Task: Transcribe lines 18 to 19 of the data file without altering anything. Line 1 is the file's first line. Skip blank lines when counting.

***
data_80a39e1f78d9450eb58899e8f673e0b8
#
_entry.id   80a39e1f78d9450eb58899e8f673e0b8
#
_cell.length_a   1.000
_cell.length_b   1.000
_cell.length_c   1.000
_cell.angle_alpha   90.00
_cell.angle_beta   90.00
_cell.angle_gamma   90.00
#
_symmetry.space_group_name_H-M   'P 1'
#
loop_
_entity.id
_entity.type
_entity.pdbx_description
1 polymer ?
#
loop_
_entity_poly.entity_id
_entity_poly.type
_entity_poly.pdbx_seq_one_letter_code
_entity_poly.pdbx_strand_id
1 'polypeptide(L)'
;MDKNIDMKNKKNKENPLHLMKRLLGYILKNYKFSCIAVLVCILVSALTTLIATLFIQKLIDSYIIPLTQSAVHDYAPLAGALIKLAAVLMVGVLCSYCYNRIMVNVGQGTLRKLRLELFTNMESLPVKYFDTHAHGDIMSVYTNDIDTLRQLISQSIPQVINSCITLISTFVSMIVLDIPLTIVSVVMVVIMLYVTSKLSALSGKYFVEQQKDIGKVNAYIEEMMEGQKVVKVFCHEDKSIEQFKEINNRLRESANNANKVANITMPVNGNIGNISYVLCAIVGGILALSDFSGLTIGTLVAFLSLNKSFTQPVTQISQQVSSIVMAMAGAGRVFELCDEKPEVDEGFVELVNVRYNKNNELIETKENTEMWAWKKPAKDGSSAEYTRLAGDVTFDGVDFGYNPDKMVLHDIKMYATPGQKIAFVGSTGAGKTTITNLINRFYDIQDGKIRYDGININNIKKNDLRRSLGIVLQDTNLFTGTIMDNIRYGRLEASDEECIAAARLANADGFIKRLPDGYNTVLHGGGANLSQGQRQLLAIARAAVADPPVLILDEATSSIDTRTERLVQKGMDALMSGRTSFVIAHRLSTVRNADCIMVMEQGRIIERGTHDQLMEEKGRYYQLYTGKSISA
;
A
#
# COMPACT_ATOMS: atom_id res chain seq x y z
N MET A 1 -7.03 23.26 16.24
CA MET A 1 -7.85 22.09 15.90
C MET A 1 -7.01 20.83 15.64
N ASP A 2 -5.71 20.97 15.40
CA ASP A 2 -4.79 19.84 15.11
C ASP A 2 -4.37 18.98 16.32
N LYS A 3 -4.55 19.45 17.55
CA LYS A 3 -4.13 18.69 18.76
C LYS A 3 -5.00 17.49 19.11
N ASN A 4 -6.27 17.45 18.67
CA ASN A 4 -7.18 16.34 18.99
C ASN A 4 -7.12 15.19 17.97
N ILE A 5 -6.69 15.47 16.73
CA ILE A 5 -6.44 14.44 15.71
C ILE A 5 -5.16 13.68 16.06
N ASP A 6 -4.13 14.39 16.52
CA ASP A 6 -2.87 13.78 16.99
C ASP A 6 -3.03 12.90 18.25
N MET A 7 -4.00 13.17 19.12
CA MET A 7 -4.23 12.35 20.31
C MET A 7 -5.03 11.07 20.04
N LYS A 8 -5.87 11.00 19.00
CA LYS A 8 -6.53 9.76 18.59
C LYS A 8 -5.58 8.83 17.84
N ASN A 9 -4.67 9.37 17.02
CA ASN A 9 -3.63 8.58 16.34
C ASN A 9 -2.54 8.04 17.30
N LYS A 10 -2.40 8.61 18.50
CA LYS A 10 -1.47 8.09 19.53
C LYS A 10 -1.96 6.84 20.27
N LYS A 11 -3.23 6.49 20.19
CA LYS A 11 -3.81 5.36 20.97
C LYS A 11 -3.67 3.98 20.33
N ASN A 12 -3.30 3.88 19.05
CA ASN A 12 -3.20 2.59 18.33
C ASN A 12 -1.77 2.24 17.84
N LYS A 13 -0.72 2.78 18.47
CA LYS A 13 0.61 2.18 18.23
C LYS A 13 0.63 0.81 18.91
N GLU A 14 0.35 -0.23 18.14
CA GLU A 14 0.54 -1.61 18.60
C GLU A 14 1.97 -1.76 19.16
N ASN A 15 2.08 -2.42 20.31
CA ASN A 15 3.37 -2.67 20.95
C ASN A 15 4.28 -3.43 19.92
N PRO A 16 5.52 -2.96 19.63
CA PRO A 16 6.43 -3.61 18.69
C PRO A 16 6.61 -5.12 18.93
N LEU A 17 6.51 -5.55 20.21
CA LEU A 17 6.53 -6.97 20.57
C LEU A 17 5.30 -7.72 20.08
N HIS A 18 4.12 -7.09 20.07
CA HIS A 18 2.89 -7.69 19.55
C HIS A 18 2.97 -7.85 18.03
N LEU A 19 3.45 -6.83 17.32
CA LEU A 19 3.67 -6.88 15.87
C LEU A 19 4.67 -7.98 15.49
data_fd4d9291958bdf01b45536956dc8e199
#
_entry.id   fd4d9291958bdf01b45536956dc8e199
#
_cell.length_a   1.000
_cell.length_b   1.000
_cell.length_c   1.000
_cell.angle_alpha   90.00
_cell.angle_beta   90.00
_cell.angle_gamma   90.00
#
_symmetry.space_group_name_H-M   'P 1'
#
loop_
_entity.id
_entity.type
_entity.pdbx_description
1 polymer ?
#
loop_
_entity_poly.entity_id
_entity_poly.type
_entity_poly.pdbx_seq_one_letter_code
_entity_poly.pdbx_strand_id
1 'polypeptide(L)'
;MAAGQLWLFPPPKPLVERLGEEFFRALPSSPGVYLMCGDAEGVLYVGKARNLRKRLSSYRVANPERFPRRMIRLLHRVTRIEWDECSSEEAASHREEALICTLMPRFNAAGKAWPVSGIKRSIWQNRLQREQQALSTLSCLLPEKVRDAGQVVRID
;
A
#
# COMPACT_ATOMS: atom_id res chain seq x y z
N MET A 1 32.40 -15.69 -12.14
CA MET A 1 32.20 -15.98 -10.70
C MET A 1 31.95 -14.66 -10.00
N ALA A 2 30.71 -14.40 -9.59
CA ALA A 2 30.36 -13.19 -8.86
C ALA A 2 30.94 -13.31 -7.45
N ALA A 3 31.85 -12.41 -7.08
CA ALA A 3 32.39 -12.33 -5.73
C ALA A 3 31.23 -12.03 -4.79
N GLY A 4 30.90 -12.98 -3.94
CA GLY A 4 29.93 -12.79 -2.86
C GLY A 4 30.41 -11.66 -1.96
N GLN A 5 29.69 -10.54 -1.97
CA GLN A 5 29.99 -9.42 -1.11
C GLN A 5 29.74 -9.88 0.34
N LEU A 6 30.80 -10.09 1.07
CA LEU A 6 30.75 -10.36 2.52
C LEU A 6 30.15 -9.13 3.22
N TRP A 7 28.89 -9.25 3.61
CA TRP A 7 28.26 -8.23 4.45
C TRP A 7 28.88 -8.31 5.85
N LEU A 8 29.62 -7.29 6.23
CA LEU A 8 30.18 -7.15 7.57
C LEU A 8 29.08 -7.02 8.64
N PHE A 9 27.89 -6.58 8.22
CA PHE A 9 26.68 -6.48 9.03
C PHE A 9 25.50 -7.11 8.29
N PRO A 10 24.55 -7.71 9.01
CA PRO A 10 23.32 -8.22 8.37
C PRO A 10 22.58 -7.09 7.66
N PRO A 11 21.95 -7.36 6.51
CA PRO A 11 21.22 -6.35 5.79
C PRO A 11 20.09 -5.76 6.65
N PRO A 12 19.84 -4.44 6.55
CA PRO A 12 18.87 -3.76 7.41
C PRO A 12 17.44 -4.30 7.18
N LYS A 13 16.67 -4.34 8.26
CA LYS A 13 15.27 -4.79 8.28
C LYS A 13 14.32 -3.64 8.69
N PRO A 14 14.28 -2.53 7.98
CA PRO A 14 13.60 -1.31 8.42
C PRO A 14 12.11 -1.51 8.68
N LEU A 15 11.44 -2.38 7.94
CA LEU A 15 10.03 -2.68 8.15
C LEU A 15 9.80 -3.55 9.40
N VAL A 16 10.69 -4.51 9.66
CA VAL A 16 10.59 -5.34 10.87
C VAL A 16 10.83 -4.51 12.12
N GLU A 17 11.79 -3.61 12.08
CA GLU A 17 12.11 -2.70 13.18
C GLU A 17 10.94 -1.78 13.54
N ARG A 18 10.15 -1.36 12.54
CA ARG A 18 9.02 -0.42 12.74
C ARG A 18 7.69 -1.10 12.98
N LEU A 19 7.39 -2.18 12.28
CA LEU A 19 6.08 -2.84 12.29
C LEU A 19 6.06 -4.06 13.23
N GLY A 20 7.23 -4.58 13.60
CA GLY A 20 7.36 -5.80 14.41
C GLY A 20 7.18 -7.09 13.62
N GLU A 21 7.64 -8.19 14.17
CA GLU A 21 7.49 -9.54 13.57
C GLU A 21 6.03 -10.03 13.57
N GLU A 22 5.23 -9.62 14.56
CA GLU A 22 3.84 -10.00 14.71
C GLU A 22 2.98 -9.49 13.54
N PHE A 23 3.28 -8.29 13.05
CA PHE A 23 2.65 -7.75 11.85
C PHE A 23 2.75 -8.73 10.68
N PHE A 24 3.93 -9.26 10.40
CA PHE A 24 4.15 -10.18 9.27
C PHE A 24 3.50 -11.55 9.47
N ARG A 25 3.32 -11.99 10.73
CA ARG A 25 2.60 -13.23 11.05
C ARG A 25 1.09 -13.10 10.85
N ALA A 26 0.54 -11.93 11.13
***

1 polymer ?
#